Diet and Diabetes
Diet and Nutrition is perhaps the most critical component to living well with diabetes. However, there is no one diet plan that fits everyone with diabetes. Your body is unique and only you and your Dietitian can create a meal plan that is right for you. In general, a healthy meal plan should:
- Help manage blood glucose
- Work to manage weight
- Help to control cholesterol levels
- Reduce the risk of diabetic complications
What can you Eat?
With flexible insulin regimens and insulin pumps, what a person with type 1 diabetes can eat can be more flexible and tailored towards individual needs and general good nutrition advice. It is very important to understand the effect of carbohydrates on blood sugar levels and how to count carbohydrates to accurately calculate insulin doses with meals. Some people diagnosed with type 1 diabetes may be tempted to cut carbohydrates out of their diet. As carbohydrates are an important source of fuel for energy it is important to include them in appropriate portions as discussed with your Dietitian. It is recommended to make healthier carbohydrate choices such as wholegrain breads and pasta, high fiber fruits and vegetables, unsweetened yogurt and milks or dairy alternatives.
No two people with diabetes are the same, and this is especially true with a diagnosis of type 2 diabetes where age and weight may vary considerably. Our advice is to make healthier choices more often, increase consumption of fresh vegetables and fruit, eliminate highly processed foods, and choose sweet treats less often and in small portions. Try and make changes to your diet that are realistic, so they are sustainable in the long term. Meeting with a Registered Dietitian is important to develop a meal plan that suits your individual needs and goals.
What Shouldn't you Eat?
Rather than cutting these foods out completely try limiting the amount of these foods you consume to keep you blood sugar in range.
- Avoid Highly processed foods- These are prepared with excess sodium, sugar and saturated fat.
- Limit sugars and sweet which raise your blood sugar quickly- such as sodas, candies and juices with added sugar
- Chose foods with high levels of saturated fats less often- these increase your 'bad' cholesterol and increases your chance of heart disease
There are 3 different types of Carbs
- Simple Sugars: sugars, (brown sugar, honey, molasses etc,) sweet foods and drinks, desserts, candies, sugary drinks and natural sugars in fruit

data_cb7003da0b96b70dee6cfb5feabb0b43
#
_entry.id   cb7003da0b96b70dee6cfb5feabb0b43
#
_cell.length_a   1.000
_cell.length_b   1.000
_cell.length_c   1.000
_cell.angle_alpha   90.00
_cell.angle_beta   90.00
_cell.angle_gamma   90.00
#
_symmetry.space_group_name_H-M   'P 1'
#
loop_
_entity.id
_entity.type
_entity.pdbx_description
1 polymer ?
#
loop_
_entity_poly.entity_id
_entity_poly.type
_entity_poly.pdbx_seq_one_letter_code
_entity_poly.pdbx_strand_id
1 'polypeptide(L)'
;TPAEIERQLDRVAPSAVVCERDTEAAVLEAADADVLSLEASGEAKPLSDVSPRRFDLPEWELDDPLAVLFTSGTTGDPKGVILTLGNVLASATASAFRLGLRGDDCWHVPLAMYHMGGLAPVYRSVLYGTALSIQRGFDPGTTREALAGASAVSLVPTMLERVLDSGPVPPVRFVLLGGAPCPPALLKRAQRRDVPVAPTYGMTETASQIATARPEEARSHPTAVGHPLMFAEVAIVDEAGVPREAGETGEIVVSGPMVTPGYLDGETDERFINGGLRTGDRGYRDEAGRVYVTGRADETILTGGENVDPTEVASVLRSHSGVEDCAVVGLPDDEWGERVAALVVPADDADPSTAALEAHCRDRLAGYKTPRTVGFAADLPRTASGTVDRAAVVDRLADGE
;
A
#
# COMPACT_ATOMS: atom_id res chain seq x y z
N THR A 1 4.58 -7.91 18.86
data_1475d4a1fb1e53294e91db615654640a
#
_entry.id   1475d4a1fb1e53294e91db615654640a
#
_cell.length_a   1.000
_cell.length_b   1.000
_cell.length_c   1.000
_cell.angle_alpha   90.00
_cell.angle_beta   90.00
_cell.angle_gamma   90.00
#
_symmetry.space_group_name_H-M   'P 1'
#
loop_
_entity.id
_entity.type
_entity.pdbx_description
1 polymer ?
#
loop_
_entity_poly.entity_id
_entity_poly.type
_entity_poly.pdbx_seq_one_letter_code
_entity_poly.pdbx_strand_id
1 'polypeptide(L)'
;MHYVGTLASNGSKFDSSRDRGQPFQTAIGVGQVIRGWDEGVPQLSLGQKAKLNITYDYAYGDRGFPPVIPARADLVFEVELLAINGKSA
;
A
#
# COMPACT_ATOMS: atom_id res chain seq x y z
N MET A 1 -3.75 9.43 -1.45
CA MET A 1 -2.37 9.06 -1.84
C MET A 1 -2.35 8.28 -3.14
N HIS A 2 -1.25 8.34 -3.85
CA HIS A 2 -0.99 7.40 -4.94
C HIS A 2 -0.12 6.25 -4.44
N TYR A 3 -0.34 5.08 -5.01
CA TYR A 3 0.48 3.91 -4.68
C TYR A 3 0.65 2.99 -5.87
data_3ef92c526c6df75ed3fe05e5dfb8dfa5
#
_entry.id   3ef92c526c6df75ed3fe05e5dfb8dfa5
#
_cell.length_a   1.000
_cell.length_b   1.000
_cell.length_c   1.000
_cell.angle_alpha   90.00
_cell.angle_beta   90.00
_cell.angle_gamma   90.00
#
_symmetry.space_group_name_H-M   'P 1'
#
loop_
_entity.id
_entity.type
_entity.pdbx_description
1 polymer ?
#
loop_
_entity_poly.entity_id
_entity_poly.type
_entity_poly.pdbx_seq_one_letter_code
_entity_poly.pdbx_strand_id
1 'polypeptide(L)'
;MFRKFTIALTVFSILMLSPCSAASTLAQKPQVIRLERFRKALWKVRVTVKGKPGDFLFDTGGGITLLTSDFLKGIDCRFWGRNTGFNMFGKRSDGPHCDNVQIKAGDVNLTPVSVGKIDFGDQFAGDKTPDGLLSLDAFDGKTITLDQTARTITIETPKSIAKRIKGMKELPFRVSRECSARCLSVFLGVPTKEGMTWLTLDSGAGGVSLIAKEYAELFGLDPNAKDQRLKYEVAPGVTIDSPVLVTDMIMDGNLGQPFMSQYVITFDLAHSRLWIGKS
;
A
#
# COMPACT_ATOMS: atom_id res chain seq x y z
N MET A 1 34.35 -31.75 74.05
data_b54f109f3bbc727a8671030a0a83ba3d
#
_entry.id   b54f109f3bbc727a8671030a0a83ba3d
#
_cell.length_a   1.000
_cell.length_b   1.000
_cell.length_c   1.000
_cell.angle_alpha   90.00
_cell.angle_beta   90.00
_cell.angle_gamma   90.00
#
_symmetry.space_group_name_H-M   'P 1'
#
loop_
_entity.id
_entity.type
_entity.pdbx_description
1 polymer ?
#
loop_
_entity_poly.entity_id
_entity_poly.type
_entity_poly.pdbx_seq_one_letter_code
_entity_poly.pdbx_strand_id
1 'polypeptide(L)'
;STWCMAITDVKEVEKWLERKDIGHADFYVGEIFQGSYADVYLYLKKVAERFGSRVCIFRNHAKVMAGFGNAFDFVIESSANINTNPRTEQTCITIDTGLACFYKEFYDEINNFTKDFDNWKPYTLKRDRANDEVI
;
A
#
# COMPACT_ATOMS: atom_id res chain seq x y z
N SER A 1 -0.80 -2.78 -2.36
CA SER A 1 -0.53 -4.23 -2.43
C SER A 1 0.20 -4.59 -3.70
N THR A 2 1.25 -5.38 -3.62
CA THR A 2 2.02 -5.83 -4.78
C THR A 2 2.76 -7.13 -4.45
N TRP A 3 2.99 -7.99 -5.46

- Complex carbohydrates (Starches): Examples; bread, rice, pasta, potato, crackers and cereals.
- Fiber: this is the part of plants that is indigestible but is needed for digestive health.
Both simple sugars and starches will raise blood sugar levels, but fiber does not.
How many Carbs can you eat?
There is not a specific amount of carbohydrates a person should eat every day although it is recommended generally that if you previously had a diet high in carbohydrates (simple sugars and starches) that you look to reduce the amount for better blood sugar control as this has a significant impact on your sugar levels. The amount of carbohydrates you eat should be calculated based on your age, activity and both blood sugar and weight goals
Lack of time and planning can make healthy eating a challenge with diabetes, Meal planning is an important skill to learn what is best to eat and when. There are several ways you can meal plan to make sure you are eating the right foods and the right amounts every day. Before you choose a method of meal planning, there are few things you can do. These can help you choose the method that works best for you.
- Keep a food diary: Knowing patterns and how you eat currently is important to find out what changes you may need to make. Be accurate and as detailed as possible as this will help when you review this.
- Talk to your health care team: Speak to your physician and ask for a referral to meet with a Registered Dietitian to help get you started. Registered Dietitians provide medical nutritional counseling to manage diabetes with specific individualized recommendations to meet your own health goals.
- Consider your goals: Everyone is unique; therefore, your goals will be unique to you and will inform the type of meal plan you and your healthcare team decide on. Consider things like:
- Weight loss: do you need to lose, gain or maintain current weight?
- How do your medications react to food?
- What is your target blood sugar range?
- Do you need to follow a low fat and/or low sodium diet?
It is recommended to make changes to what you are eating gradually. Do not change everything all at once! Implement small sustainable changes each week until you reach your goals.
Portion Size and Serving Size
A single portion of food does not always equal a single serving of food. A portion is the amount of food you decide to eat, it can be large or small you decide. A serving is a simply a premeasured amount of food With the average size of portions increasing over time, foods that come in single portions can contain multiple serving for example a single bag of Doritos- which is usually treated as one portion- can have 3.5 servings in it. it is important to always check the Nutrition label on the back of a food label for the correct serving size.